The Book of Ebenezer LePage by G.B Edwards (1981) is as unique a novel as you are likely to read. Ebenezer is an old man who has spent his entire life on the island of Guernsey in the English Channel. Now he decides to write the story of his life.
There is not much of a plot, although toward the end of the novel Ebenezer goes on a quest for an heir, someone to give his property to when he's gone. He has never married and has no living relative, so he must choose someone he considers worthy of his modest gift. He's a cranky old man who doesn't care much for modern ways, so he eliminates one candidate after another for flimsy reasons. Finding a suitable heir brings both his life and the novel itself to a meaningful conclusion, but until this quest, Ebenezer's life is, like most lives, just a series of incidents and accidents.
These incidents and accidents are interesting, however, especially as one gets used to Ebenezer's unique voice. (A glossary at the end helps the reader understand the Guernsey slang he uses.)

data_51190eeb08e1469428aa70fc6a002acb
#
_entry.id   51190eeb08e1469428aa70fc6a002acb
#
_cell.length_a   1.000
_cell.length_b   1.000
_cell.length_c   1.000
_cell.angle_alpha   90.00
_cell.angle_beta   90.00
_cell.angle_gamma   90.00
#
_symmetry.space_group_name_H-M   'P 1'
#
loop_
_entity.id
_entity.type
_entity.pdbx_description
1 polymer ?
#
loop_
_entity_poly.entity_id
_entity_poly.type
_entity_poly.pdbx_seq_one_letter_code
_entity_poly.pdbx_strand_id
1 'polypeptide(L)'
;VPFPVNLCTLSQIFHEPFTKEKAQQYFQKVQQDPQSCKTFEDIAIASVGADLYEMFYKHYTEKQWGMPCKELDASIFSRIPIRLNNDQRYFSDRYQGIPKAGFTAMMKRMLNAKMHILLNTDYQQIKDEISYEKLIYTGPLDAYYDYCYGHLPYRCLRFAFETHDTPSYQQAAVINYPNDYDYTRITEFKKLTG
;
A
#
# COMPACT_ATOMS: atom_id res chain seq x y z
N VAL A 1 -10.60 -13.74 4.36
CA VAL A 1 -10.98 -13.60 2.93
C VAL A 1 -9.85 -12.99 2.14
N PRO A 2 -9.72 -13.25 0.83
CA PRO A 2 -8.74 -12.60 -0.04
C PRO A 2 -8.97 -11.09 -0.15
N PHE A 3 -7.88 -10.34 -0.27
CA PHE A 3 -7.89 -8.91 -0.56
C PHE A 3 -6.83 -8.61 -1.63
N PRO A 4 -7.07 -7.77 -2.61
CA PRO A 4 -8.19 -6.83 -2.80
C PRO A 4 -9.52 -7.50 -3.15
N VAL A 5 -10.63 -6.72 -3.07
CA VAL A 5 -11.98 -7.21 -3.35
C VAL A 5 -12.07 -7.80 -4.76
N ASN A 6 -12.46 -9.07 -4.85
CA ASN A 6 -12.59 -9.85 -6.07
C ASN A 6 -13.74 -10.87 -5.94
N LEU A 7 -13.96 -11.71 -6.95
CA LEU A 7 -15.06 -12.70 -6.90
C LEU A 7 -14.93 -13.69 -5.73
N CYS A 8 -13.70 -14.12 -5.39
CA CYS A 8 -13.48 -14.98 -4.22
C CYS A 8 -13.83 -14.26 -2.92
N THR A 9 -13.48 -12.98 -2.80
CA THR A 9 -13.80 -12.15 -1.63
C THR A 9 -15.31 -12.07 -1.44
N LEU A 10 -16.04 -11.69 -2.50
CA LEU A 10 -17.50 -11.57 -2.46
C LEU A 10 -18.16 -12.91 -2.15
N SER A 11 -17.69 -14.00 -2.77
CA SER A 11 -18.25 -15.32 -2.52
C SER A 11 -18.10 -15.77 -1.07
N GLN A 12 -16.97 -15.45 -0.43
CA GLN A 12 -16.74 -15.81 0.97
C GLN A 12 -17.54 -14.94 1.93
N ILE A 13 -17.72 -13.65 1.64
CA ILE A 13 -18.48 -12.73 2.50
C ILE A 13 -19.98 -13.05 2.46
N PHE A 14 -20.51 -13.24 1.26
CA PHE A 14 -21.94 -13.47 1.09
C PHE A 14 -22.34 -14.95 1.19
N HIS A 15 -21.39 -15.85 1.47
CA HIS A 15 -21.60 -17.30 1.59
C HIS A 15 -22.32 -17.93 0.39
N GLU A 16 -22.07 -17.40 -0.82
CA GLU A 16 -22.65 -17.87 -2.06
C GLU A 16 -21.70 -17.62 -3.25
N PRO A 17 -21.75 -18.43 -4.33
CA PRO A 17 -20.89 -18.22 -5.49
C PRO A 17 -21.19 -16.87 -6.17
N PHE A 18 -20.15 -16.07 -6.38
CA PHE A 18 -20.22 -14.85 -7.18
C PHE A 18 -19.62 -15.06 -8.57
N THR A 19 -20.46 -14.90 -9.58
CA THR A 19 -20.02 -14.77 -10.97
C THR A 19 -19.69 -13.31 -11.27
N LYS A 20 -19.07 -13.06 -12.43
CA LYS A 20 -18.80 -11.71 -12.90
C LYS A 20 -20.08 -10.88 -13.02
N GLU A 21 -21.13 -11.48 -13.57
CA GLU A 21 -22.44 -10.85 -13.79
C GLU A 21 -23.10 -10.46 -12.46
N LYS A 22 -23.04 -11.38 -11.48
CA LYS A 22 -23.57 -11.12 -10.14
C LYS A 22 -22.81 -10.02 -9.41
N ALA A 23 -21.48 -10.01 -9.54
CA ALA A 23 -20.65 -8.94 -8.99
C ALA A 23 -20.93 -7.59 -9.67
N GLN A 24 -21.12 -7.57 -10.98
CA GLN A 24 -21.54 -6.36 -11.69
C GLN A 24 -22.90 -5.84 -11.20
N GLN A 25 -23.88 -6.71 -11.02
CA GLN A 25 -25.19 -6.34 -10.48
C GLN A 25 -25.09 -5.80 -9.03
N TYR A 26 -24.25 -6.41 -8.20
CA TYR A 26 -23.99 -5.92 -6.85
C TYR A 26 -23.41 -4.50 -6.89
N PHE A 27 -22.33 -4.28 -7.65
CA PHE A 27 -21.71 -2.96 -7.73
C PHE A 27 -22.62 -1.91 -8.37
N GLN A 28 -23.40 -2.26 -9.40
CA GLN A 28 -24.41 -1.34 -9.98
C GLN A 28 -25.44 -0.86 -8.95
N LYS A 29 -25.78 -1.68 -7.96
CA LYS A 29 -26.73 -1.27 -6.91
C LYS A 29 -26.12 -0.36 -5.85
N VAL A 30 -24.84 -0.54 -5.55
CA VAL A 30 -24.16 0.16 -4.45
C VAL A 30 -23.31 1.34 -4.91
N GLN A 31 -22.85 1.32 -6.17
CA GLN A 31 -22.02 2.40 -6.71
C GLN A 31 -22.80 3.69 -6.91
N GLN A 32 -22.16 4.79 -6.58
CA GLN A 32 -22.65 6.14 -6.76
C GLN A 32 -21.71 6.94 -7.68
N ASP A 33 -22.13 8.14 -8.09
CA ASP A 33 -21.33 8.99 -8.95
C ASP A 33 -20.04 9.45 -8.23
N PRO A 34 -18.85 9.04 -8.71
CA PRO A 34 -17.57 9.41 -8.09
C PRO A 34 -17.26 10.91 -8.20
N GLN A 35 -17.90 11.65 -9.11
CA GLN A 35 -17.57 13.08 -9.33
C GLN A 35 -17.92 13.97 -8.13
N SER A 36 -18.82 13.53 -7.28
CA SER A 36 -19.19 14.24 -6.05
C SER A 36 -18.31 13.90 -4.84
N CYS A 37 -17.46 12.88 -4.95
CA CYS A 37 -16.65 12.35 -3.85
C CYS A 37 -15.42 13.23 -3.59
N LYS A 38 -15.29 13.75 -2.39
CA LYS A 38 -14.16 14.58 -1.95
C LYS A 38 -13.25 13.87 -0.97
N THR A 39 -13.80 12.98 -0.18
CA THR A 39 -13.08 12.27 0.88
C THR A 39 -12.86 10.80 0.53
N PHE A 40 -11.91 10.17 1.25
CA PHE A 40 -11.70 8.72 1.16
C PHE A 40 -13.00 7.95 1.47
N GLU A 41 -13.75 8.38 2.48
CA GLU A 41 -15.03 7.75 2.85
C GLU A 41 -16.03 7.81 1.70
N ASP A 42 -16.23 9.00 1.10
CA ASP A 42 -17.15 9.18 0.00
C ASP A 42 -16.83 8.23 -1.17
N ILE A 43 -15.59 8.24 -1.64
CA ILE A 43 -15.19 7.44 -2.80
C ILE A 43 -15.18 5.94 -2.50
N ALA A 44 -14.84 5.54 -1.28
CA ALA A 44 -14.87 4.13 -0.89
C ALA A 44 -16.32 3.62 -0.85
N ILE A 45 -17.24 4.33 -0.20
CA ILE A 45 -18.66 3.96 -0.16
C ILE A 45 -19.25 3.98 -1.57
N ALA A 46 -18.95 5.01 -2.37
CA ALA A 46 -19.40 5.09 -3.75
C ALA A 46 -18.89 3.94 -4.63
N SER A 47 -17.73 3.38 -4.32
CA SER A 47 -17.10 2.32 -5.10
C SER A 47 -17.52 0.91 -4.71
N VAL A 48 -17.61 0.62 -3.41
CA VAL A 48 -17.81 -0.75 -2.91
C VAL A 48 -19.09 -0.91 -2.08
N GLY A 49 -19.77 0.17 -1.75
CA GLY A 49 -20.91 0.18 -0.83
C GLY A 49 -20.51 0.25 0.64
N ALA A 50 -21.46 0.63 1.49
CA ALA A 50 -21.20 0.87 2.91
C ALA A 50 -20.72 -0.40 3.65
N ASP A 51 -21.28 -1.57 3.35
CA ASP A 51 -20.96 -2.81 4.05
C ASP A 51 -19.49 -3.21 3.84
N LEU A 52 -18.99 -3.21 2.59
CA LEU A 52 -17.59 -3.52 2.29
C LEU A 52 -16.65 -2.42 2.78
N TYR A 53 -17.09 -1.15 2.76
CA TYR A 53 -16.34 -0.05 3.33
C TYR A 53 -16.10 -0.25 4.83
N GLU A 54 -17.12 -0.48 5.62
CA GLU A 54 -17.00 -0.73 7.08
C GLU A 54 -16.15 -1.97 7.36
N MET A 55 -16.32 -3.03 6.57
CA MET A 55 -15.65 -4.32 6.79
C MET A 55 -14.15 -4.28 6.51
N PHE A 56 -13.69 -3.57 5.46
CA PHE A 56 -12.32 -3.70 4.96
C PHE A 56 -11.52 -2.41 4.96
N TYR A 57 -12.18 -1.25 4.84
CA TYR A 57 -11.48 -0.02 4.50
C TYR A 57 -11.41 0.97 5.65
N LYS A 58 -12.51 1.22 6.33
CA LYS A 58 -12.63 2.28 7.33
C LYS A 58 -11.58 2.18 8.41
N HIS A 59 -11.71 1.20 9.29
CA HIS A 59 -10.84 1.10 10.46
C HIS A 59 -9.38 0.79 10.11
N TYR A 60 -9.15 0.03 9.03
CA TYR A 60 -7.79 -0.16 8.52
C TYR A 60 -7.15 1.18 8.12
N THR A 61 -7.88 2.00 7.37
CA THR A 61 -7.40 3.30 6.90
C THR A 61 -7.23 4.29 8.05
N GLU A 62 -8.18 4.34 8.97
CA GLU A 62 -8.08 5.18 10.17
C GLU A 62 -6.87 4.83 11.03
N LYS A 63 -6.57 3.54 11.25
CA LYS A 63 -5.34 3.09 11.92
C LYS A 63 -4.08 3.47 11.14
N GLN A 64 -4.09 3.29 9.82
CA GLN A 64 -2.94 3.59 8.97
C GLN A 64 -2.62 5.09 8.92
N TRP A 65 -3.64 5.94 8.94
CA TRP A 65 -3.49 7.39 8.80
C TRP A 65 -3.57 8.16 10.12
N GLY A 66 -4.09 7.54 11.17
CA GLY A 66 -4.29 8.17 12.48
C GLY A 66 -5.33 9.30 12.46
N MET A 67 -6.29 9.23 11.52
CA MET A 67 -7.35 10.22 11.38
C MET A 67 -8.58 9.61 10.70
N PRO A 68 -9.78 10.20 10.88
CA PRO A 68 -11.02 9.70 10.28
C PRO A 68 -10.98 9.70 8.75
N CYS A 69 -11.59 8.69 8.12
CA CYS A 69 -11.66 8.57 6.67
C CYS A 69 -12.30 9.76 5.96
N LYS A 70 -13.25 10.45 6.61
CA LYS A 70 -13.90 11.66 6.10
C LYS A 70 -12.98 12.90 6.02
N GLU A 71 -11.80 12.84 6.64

The Book of Ebenezer LePage is the only novel written by a man who spent much of his life on Guernsey. Edwards wrote the book as an old man, and it is autobiographical to some degree, yet Edwards was not Ebenezer. Edwards seems to have been a serious writer with high standards who threw away most of what he wrote. Only this one book apparently met his high standards. It was published shortly after his death.
One thing the two men do have in common is a negative attitude toward women. Edwards once wrote that "all my relationships with women have been a fight to the death," and he lets Ebenezer and other male characters voice similar sentiments. He has one man say, "Once a man marries he's alone for the rest of his life."
As he ages and his friends die off, Ebenezer becomes more and more alone even without benefit of marriage. Throughout his life he longs for Liza, a woman who lives on the other side of the island and refuses to marry him, even though she seems to long for him, too.
The novel offers a commentary on the 20th century from the narrow perspective of Guernsey Island. Ebenezer observes two world wars and a depression from this perspective. The second world war comes to Guernsey when the Germans occupy the island for a time. One German soldier becomes Ebenezer's friend. He kills another one. After the war, Guernsey is invaded by tourists, and Ebenezer seems to hate them more than the German Army.
Every old man has stories to tell. Ebenezer LePage's stories may be more intriguing than most.